posted by KathrynT at 9:09 AM on September 30, 2013 [1 favorite]


I suppose Jobs is a real-life example of this, but is it really a good takeaway for technology businesses? To rely on a charismatic leader to impose his/her will?

It seems like Jobs was an outlier, in terms of success, and that perhaps the top-down decision-making process (HTC's Chou and Wang are still around, for example) is not the best way to innovate in a time of rapid technological change.
I think that Apple's engineers get short shrift in this accounting. Jobs didn't set out to create the iPhone, he set out to create the iPad, and stumbled upon the iPhone along the way. This is an important distinction, as they were starting from a 'full computer' idea and paring it down, rather than starting at a phone and trying to build it up. This has drastic consequences on the engineering side, because, hey, why not keep a full virtual memory system if you already have it? It's an entirely different mindset than where RIM was coming from.

Apple had intimate knowledge of the most efficient real-world web browser, WebKit/Safari. Google hadn't even released WebKit/Chrome yet! Apple had a full Unix system, that they could pare down to run efficiently on an ARM processor. Perhaps even more important, they had the graphics expertise to build super-fast animations into the OS power efficiently, and to respond with minimal latency. A while back, the Android community was a bit abuzz about how good iOS was on this, I'm sure they've caught up now, but to do this back in 2007 was mind blowing.

And the iPod had given Apple unparalleled device skills from the engineering side to the supply channel side, due to their massive size.

The iPhone was an engineering marvel, mostly on the software side, with a few bits of key hardware bundled in so smoothly that most people didn't even realize that it was new technology. I used to say that Microsoft should have delivered the iPhone and iPad instead of Apple, but I hadn't really done an inventory of Apple's technical engineering assets, and I don't think anyone at Microsoft would dare challenge the Windows or even Mobile Windows division with something like iOS. And they couldn't do it, unless they controlled the exact hardware that went into it too.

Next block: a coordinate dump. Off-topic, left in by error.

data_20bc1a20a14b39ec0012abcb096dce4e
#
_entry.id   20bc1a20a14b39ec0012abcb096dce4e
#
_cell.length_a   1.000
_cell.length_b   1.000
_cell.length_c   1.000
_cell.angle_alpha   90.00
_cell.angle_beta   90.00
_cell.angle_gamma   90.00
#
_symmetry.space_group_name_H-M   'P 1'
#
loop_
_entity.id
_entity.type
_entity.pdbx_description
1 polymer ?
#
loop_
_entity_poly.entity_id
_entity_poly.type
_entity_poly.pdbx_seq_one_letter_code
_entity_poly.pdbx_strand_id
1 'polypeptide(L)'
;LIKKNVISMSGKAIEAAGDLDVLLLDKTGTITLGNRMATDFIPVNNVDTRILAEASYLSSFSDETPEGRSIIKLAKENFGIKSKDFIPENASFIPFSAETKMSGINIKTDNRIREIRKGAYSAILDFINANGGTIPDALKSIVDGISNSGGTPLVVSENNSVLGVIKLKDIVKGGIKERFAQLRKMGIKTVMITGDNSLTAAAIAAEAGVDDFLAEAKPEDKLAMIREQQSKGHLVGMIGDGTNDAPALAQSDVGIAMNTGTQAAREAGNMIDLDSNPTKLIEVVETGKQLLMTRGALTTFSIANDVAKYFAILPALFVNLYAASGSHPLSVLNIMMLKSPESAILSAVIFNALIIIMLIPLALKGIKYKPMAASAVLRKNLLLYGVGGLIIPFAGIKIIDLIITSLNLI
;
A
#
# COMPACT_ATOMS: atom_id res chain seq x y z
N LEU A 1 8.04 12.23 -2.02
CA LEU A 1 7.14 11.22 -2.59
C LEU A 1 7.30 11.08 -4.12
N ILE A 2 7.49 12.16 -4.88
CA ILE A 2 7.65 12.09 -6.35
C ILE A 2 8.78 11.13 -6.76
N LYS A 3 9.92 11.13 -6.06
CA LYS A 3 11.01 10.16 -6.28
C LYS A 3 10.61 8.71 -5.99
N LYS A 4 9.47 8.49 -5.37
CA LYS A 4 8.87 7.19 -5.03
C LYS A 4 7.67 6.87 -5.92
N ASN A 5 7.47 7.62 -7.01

RIM did not stand a chance on the technology side, as they were just standing in the wrong place, holding the wrong set of tools, and it was going to take them a long time to pick up the new ones. The only question was what the market wanted, did people really want to buy iPhones? Did they really want to surf the web everywhere? Or did they just want to do email, the way they were used to, with Blackberry?
posted by Llama-Lime at 9:10 AM on September 30, 2013 [4 favorites]


I just wonder how many mobile manufacturers will be left when it comes time for me to buy my next phone. HTC won't be around, which leaves Samsung and Apple...
posted by KokuRyu at 9:26 AM on September 30, 2013


All they really had to offer was security and they gave it away and no amount of innovation could have changed that.

According to Der Spiegel, they didn't really have that, at least with respect to intelligence agencies. As an American, your data would be traversing an international border and would thus be subject to additional scrutiny.
posted by RobotVoodooPower at 9:35 AM on September 30, 2013


All these people with industry experience chiming in. This thread obviously needs my layabout casual outside observer experience to set them all straight! Heh.

ardgedee: I'm skeptical of the extent to which Android has helped anybody besides the phone carriers.

Well....

Someone else here brought up how the Blackberry's web browser sucks, how the iPhone's browser rocks over it in every way. The thing is, writing a web browser from scratch is very hard. People's experiences with what "acceptable" means has been shaped by over a decade of Mosaic, Navigator, Internet Explorer, Opera, Mozilla, Firefox, Chrome and Safari's improvements on design, page layout and rendering, Javascript utility and performance, and undoubtedly other aspects that don't spring to mind. If you're not building off of their efforts directly in the form of code, you're going to have to throw a lot of developer resources at the problem to catch up with all the effort they've put into advancing what the public now sees as acceptable baseline performance out of a web browser.